Scottish colleges and universities are set to lose £46 million in pledged funding

The Scottish government has reversed its decision to provide millions of pounds in funding to colleges and universities.

The initially allocated £46 million for the Scottish college and university sector has been reclassified as an “essential saving,” indicating a cancellation of the funds.

MSPs had approved the allocation of the funds, which are distributed by the Scottish Funding Council (SFC).

Members of Colleges Scotland expressed deep dismay, while Universities Scotland conveyed their extreme disappointment regarding the decision.

Former finance minister John Swinney had pledged the allocated funds in last December’s budget. The college sector was set to receive £26 million, while the university sector was due to receive £20 million.

They were informed that the decision to reverse the funding was made in order to prioritize other Scottish government initiatives.

In a letter addressed to the education committee, Graeme Dey, the Minister for Higher and Further Education, stated, “The cabinet secretary for education and skills, Jenny Gilruth, has written to the SFC today, regretfully informing them that the additional £46 million has been identified as a required cost-saving for the financial year 2023-24.”

“As outlined by the former cabinet secretary during their explanation to the committee on February 22nd, we have encountered difficult choices in addressing emerging needs within the education and skills portfolio subsequent to the announcement of the 2023-24 budget.”

The decision coincides with recent pay settlements for teachers and health workers. Additionally, Scotland’s college lecturers have initiated work-to-rule action, refusing to enter student marks into recording systems, due to a pay dispute. Last month, members of the EIS-Further Education Lecturers’ Association (EIS-Fela) voted in favor of this course of action.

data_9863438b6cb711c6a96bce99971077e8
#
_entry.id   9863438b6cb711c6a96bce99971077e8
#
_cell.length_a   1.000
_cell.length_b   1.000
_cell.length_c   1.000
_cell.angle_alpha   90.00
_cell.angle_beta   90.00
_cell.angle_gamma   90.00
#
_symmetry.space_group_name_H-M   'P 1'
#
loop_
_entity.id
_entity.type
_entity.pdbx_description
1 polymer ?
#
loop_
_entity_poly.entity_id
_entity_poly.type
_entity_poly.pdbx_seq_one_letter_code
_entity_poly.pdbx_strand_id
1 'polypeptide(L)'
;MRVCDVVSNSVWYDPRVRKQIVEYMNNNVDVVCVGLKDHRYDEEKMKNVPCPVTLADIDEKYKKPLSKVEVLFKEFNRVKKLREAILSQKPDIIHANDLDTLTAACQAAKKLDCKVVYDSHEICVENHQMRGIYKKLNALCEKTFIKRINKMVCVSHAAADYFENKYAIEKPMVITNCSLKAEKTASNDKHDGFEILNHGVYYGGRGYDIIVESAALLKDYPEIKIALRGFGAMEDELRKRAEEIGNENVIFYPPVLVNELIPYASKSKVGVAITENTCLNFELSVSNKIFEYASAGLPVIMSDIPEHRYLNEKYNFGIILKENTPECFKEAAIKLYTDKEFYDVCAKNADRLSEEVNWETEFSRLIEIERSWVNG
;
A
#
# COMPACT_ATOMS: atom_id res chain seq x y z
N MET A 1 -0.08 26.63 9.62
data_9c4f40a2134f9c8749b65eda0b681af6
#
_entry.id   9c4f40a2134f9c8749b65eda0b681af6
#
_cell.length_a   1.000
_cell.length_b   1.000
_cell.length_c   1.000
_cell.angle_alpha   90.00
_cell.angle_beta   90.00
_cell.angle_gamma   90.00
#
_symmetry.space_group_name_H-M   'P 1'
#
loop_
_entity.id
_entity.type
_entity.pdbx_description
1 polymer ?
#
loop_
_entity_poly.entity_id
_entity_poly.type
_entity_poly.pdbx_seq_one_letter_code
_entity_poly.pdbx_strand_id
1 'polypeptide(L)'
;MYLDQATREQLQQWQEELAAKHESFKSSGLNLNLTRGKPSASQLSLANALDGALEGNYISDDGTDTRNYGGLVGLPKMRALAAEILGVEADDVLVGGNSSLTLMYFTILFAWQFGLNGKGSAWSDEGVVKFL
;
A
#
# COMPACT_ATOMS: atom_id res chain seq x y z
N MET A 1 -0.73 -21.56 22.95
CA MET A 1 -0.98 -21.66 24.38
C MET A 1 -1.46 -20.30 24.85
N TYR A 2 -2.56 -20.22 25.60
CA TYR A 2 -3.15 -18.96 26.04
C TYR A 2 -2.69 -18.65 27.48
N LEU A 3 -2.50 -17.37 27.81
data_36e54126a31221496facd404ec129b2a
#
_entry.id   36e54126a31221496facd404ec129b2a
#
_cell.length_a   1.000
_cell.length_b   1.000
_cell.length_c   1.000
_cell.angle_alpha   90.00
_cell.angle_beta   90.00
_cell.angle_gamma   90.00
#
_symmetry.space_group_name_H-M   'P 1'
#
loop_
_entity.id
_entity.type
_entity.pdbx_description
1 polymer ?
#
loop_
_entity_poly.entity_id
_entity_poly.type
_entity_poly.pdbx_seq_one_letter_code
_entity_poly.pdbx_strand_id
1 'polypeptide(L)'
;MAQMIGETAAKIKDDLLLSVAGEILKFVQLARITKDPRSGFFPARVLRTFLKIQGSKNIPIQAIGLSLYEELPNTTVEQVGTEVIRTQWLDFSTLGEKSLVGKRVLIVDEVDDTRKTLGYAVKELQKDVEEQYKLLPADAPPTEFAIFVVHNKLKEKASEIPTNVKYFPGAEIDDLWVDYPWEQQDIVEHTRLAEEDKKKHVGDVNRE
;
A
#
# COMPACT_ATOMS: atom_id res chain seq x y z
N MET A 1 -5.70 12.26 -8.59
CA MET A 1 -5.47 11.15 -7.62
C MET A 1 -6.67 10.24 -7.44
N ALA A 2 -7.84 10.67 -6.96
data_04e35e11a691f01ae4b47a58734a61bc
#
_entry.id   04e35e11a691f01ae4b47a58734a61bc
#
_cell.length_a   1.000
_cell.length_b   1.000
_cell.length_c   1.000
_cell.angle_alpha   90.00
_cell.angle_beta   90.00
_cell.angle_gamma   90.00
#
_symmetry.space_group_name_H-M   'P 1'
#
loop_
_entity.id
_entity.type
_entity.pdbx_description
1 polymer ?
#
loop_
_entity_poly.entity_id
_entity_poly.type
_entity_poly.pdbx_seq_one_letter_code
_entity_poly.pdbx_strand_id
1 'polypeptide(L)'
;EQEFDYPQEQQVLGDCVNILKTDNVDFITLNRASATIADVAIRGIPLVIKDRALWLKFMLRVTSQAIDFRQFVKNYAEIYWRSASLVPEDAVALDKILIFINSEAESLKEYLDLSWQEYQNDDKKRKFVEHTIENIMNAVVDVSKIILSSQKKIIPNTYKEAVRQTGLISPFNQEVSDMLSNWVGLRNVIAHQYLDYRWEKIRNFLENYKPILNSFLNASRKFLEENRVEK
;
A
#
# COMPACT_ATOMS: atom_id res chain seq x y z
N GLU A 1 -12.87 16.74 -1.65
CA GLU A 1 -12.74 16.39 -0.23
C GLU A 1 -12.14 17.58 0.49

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Expressing their disappointment and dismay, Shona Struthers, chief executive of Colleges Scotland, commented, “The Scottish government’s reversal on this matter is deeply disheartening for colleges.”

The decision to withdraw £1 million from each college is utterly perplexing. Colleges are already facing financial constraints, resulting in course reductions and the scaling back of their offerings. This is not due to a lack of ambition on the part of colleges, nor a lack of demand from students or employers.

Adding to her remarks, she emphasized, “Over the course of the past year, various ministers and cabinet secretaries have consistently reassured both the college sector and the Scottish Parliament that this funding would indeed be allocated in the 2023-24 timeframe.”

“Regrettably, in a discouraging turn of events, the pledged funding has been rescinded in less than five months following the government’s budget announcement.”

Prof Dame Sally Mapstone, as the convener of Universities Scotland, acknowledged that the promised £20 million fell short of the actual requirements, but still viewed it as a positive step.

Expressing her dismay, she remarked, “It is disheartening to learn that higher education is being deprioritized by the Scottish government, despite the fact that the Scottish Parliament had previously approved a Scottish Budget that included a £20 million increase in investment for higher education.”

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